Okay, now what? Has this happened to you: you’ve seen something that looks intriguing in a list of adventure ideas (often called “adventure seeds”), you’d love to use in your game, but you have no idea how to actually build an adventure from it? If so, you’re not alone.
The biggest trouble many GMs have is “What comes next?” Okay, you’ve got the start of an adventure, but what happens from there? How much information do you need to create before you present your idea to your players? That depends on your players.
You could take the seed and present it to your group as is. If you’ve got a really imaginative group, they’ll take it from there, coming up with a plot that you could never have thought of in your wildest dreams and having the time of their lives doing it. I’ve been lucky enough two have had not one, but two groups that were like this. All I had to do was drop an idea and they’d pick it up and run with it.
The upside of doing this is that you don’t have to do a lot of preparation and the players will take care of the “what comes next” problem all by themselves. The big down side is that you have to think fast on your feet, because you’re going to have make up NPCs, locations, and rewards (just to name a few things) on the spot. And you have to keep track of what you’ve told your PCs so the adventure stays internally consistent(Though I must admit, my groups know I run by the “seat of my pants” a lot of times and are willing to forgive my inconsistencies. If you have a group like this, treasure them, for they’re golden.)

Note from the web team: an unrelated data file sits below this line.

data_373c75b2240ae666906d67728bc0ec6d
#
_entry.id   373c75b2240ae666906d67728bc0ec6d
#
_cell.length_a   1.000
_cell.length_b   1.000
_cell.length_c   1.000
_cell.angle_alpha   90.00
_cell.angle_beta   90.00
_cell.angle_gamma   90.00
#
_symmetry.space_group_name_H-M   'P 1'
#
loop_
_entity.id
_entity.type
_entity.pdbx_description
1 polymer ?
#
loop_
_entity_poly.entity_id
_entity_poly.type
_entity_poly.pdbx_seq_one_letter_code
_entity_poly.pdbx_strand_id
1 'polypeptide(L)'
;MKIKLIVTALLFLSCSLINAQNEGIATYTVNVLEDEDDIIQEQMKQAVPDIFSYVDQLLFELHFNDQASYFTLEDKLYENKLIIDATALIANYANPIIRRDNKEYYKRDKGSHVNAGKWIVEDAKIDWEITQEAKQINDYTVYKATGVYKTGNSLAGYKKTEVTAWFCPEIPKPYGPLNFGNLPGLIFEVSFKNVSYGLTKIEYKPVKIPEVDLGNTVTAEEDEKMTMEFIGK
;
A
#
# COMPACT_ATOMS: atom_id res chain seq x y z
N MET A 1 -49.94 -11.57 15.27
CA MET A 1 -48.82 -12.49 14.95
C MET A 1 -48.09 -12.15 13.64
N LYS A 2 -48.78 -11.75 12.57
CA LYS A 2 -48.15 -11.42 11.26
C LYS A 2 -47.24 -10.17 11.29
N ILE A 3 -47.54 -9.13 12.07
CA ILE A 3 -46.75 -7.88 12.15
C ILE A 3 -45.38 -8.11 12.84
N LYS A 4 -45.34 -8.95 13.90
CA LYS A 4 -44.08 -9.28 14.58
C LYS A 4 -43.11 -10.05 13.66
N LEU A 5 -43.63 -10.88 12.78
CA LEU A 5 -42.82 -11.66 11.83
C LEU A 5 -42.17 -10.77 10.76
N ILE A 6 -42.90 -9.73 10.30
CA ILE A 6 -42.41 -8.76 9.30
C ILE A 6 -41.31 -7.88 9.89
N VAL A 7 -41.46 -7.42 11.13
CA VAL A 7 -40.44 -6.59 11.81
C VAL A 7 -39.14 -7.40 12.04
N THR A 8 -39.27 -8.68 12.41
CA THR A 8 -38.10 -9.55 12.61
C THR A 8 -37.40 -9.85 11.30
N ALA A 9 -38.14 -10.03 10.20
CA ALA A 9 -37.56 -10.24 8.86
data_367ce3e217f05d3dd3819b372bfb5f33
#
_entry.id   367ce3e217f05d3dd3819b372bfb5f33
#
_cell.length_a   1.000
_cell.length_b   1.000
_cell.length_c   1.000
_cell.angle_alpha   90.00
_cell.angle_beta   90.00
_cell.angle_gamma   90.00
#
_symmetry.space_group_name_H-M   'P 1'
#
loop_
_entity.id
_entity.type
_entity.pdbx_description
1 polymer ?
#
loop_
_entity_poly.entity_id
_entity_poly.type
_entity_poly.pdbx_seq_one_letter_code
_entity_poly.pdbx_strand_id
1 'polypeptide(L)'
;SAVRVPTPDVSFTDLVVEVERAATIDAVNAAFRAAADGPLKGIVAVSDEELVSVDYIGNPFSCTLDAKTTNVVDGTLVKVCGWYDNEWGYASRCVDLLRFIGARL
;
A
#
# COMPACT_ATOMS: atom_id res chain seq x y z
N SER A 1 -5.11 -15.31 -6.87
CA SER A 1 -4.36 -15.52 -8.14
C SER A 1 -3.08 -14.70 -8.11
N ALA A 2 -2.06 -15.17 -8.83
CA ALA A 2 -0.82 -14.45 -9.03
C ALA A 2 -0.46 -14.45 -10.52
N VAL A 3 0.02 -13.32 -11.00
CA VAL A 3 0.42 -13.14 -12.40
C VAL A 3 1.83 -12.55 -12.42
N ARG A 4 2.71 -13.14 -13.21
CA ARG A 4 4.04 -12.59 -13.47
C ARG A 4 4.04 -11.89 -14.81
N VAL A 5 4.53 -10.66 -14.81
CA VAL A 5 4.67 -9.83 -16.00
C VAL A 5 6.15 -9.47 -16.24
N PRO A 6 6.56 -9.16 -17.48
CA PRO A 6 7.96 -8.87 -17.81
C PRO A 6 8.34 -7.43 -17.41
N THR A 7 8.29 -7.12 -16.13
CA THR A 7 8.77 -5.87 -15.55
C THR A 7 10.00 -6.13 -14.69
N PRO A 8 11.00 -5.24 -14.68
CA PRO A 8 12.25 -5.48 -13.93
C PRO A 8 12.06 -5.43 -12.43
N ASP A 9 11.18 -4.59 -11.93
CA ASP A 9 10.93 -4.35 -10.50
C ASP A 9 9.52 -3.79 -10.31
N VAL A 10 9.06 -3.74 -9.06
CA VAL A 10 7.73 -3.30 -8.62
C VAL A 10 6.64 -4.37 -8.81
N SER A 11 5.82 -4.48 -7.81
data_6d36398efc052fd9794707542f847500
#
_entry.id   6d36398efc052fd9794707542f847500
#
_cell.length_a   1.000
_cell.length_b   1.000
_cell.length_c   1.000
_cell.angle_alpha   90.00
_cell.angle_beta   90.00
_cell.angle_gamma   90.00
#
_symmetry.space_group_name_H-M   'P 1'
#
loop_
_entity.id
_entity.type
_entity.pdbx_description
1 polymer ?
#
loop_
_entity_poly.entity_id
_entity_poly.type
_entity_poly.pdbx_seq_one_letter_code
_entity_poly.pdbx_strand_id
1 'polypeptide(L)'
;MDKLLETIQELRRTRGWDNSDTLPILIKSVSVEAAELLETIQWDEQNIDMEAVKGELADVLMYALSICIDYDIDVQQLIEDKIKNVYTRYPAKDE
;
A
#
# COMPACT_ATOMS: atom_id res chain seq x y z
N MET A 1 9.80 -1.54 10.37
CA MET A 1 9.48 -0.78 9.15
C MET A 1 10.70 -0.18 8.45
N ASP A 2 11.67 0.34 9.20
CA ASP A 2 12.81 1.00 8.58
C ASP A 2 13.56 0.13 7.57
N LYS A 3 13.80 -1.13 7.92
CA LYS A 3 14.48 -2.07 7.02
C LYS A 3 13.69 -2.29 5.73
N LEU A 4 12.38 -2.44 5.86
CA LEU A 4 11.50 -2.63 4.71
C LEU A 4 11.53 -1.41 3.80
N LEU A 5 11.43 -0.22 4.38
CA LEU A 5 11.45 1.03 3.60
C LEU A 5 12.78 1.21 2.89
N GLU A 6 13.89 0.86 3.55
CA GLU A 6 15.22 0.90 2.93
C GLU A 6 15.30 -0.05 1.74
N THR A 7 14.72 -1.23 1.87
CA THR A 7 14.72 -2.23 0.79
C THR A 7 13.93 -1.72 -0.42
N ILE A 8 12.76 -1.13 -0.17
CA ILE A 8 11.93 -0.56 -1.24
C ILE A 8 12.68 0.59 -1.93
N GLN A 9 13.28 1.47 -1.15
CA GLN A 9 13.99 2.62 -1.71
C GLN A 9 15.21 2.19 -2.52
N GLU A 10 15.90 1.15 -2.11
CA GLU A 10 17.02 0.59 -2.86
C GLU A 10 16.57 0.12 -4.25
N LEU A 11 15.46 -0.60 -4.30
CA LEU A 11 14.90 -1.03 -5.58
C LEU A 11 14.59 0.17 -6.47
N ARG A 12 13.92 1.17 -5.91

So what do you do if you’re not the kind of GM who can create an eight-hour adventure out of (metaphorically speaking) chewing gum, a pocketknife, and a few leftover pizza crusts? There’s actually a process you can use to create an adventure from the simplest idea. Over the next several posts, I’ll detail each step along the way and illustrate it with several examples.